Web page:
In 2009 our rural, dispensing practice at Watlington Medical Centre in King’s Lynn, Norfolk, was threatened by an application to open a pharmacy.
We were concerned that our patient care, which up to that point had been seamless, would be split between the practice and the separate pharmacy business.
After some long, hard negotiations, we secured the rights to open our own pharmacy and set about integrating it into our medical centre.
We now have an on-site pharmacy alongside the practice. Over the last three years we have ensured that our patients continued to get the seamless care that they desire.
Enhanced patient care
We have enhanced patient care through harnessing the expertise of our pharmacist Candice van der Merwe and her team. Called Watlington Pharmacy, it has direct access to the patients’ computer notes and this has ensured safer delivery of medication to our patients.
Candice can check adverse drug reaction records, as well as concurrent and past medications. Patient compliance and acceptance with their medication has been improved through this collaborative working.
Ours is a ‘hybrid’ pharmacy that dispenses to our non-dispensing patients while the dispensary supplies our dispensing patients’ medication to them.
This is a complex arrangement but from the patients’ perspective, the service is the same whether or not they are dispensing patients.
Luckily, we had previously expanded the dispensary, so there was enough room to integrate the pharmacy within it.
Integral team member
We see Candice as an integral member of our clinical team, and she assists us with advice on medications, especially paediatric dosages and the use of specials.
In addition, she has been able to highlight those patients who might have difficulties with their medications and might benefit from monitored dosage systems (MDS).
We work closely with the pharmacy to reduce potential risks associated with changes in medication.
Medication post discharge
A major area of work that Candice assists us with is organising medication for patients who have been discharged from hospital.
She liaises with the hospital and clarifies any changes that have occurred or discrepancies that might appear between the patients’ normal medication list and the hospital discharge list.
With the increasing pressure on GPs to reduce drug budget overspends, the pharmacist is ideally placed to assist the practice in bringing about changes to medications, and ensuring the smooth transition of these changes.
New Medicines Service
Candice assists patients when they are started on new medications, via the New Medicines Service.
Community pharmacies can offer this service, which involves up to three appointments with the pharmacist, to patients with prescriptions for a new medicine for asthma, chronic obstructive pulmonary disease, type 2 diabetes, high blood pressure, or have been given new antiplatelet/anticoagulant therapy.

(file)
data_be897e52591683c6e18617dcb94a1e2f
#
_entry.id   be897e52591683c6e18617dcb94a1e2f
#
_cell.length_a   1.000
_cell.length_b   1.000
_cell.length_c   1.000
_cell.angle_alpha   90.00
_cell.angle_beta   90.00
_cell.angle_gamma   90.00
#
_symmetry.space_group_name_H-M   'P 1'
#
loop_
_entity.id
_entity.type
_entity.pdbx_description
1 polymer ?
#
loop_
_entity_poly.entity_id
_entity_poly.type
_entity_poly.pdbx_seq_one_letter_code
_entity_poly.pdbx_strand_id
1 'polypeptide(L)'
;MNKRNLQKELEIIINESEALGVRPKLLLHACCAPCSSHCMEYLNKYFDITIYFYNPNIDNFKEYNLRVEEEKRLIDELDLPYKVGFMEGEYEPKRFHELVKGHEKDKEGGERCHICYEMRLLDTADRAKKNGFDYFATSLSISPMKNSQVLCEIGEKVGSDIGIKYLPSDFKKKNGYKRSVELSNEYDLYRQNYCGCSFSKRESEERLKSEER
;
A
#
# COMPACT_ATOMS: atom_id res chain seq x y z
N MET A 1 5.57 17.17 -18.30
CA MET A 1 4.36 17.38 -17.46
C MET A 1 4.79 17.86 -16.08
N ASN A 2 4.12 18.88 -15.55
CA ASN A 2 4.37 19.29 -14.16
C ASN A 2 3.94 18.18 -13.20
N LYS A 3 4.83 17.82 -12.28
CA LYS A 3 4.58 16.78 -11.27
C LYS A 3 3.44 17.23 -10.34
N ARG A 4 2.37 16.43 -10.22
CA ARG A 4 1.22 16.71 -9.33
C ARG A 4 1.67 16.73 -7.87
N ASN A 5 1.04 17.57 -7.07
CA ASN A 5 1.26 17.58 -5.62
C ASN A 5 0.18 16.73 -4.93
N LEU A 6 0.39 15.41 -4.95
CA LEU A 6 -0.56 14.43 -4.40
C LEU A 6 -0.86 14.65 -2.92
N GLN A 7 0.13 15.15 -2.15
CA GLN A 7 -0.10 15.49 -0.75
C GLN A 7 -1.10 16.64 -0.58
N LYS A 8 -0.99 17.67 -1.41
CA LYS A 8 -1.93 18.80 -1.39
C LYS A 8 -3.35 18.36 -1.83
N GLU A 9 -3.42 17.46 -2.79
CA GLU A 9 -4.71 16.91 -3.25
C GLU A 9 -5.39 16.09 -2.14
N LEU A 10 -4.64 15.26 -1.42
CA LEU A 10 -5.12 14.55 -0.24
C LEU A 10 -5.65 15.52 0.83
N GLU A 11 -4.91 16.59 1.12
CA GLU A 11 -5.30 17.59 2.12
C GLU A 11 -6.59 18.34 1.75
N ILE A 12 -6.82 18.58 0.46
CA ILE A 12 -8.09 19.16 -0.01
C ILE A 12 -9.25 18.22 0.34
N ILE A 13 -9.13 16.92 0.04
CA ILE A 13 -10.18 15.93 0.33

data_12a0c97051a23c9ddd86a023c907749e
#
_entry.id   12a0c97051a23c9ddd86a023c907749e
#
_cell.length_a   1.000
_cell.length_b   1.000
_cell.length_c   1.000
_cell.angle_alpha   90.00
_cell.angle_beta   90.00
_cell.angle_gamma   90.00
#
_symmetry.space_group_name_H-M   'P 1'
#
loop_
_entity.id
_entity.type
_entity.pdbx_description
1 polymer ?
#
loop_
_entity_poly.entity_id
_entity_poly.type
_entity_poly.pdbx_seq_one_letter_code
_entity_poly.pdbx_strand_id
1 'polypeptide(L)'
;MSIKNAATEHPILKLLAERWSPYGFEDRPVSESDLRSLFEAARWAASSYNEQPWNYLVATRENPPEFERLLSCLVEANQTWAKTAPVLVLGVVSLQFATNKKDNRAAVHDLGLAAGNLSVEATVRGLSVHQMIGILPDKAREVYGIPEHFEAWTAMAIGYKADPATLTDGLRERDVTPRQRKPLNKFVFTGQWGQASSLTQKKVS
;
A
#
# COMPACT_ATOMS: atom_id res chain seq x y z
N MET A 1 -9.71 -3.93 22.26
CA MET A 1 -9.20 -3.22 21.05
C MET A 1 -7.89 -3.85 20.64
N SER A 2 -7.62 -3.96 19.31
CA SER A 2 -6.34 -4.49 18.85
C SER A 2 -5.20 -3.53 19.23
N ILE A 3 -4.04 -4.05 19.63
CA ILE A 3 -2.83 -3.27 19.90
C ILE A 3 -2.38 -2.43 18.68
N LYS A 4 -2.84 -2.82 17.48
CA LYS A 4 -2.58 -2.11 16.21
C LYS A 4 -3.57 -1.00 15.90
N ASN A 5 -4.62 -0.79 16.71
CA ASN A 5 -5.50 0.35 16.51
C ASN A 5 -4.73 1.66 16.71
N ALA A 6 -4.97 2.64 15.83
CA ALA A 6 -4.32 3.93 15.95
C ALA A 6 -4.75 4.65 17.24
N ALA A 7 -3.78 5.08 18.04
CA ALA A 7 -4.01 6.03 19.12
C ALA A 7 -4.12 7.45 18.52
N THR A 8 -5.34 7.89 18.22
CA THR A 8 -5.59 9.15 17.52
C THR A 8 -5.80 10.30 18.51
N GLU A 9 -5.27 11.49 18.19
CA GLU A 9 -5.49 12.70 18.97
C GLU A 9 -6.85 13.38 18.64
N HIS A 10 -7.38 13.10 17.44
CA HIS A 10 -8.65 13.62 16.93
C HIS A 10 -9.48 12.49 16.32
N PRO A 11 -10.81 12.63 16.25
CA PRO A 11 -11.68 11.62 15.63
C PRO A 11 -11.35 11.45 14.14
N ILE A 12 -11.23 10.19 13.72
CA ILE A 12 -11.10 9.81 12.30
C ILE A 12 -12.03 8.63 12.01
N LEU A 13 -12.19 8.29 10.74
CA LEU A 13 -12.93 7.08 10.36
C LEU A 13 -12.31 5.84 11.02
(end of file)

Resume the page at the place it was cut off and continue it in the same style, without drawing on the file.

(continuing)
We are also able to help the pharmacy target the most appropriate patients for their medicines use reviews (MURs).
Palliative care and other services
Treatment of our palliative care patients has improved with the help of Candice’s expertise and we rely on her advice on end of life medication.
As part of our clinical team, the pharmacist provides clinical care to patients who require emergency contraception and smoking cessation advice.
This frees up the doctors’ time for other patients.
Good all round
All in all, our primary care integrated pharmacy is good for:
- Our patients – it leads to increased compliance and acceptance of medications, improved medication monitoring and improved access to a health care professional
- The pharmacist – she has increased clinical contact and is able to provide better patient care through access to clinical notes. This leads to improved job satisfaction.
- The GPs – we now have an easily accessible resource for medicines management, palliative care and less discharge medication problems that we have to sort out.
- Most of all, it is good for the whole primary care integrated team as we work together for the good of the patient.
Opt for pharmacy ownership
I believe that we should welcome pharmacies into our surgeries and the best way of doing that is for the GPs to own the pharmacy, so that the two organisations, the surgery and the pharmacy, can integrate without conflicts of interest and the NHS income from prescriptions can be recycled into patient care.
This arrangement allows pharmacists greater input into clinical care and ensures that they is part of the integrated primary care team.
|Our practice and pharmacy|
Location Semi-rural; practice area covers over 20 villages and nearly 260 sq km.
List 6,500 including dispensing patients.
GPs Training practice with four whole time equivalent doctors
Pharmacy Team includes a pharmacist and four pharmacy assistants (including an apprentice); the dispensary has five dispensers
- Dr Koopowitz is a GP at the Watlington Medical Centre in King’s Lynn.